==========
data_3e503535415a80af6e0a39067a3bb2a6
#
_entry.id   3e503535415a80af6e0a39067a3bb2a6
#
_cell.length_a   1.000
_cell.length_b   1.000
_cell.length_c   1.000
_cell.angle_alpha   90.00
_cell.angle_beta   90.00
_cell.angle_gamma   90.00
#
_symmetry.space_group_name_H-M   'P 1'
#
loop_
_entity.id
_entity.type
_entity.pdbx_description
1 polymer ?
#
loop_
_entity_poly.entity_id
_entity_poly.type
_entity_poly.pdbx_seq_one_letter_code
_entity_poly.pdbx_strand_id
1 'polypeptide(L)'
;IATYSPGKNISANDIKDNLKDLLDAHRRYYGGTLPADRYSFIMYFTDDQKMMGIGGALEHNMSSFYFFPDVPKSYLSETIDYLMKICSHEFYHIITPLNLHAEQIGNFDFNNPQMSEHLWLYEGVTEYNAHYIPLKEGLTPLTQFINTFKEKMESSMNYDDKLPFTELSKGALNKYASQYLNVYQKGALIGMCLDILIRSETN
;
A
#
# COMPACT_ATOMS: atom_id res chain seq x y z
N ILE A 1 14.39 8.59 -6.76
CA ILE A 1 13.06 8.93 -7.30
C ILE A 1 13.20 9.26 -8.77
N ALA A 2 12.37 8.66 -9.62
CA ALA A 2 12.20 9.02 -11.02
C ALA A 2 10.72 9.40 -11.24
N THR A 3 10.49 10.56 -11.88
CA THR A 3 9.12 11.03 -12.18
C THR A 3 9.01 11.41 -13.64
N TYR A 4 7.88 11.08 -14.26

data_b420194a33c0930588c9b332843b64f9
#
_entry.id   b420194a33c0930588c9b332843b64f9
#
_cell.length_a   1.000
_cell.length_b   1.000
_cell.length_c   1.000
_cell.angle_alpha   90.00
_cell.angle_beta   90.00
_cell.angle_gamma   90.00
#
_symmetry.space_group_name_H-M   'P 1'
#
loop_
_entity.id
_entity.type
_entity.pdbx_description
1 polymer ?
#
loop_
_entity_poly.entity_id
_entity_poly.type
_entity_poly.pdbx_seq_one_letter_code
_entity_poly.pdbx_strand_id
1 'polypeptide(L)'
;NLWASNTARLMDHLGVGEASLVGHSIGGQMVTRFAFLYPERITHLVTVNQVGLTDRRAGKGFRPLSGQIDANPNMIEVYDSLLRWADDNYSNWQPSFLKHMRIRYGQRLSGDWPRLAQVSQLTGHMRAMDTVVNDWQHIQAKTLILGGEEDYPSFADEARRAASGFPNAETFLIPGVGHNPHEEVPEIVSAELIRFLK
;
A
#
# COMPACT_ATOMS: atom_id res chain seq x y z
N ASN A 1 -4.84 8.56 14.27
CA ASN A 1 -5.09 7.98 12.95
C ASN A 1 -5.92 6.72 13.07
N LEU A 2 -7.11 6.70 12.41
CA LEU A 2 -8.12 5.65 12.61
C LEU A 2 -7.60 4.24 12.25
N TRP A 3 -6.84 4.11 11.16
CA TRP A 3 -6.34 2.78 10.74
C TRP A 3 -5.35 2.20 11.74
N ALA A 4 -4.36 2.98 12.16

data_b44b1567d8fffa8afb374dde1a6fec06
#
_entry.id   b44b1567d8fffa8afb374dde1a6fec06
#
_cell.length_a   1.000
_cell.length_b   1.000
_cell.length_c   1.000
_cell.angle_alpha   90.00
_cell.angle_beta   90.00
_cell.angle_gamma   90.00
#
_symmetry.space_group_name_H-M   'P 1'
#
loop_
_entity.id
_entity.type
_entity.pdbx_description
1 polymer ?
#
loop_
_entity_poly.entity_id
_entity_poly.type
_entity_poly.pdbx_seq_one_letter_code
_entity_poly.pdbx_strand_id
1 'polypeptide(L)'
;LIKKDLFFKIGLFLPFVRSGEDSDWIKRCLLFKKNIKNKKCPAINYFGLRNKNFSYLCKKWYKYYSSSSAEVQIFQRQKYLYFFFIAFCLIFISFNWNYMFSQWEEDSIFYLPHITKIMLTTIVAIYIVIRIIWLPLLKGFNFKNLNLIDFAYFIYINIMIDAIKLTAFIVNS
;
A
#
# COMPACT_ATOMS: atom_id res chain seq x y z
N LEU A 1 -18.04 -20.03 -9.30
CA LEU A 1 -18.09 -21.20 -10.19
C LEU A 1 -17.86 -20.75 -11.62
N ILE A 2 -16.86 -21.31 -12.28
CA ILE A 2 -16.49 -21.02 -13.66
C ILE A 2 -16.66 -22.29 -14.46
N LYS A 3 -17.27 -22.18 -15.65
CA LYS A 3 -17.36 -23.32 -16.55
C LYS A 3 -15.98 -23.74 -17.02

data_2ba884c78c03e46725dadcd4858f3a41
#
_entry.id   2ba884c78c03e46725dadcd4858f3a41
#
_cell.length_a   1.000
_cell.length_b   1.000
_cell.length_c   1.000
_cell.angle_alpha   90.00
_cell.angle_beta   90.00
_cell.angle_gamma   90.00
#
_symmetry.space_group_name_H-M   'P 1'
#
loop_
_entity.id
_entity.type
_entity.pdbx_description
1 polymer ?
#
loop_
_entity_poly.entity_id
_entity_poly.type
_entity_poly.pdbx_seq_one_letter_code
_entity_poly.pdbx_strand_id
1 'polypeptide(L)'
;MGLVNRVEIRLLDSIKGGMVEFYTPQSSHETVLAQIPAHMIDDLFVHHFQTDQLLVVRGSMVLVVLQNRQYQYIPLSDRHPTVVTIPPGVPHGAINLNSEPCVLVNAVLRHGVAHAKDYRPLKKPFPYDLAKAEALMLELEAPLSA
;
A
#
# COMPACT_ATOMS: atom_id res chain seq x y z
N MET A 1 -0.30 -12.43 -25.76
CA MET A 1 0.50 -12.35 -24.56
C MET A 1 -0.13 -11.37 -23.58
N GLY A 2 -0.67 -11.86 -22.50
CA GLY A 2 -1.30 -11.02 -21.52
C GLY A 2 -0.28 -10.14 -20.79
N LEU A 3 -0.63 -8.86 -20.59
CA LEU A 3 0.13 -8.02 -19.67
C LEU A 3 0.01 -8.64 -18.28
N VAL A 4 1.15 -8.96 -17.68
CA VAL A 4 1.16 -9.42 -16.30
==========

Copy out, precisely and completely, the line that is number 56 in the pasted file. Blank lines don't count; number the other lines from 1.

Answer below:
_entity.type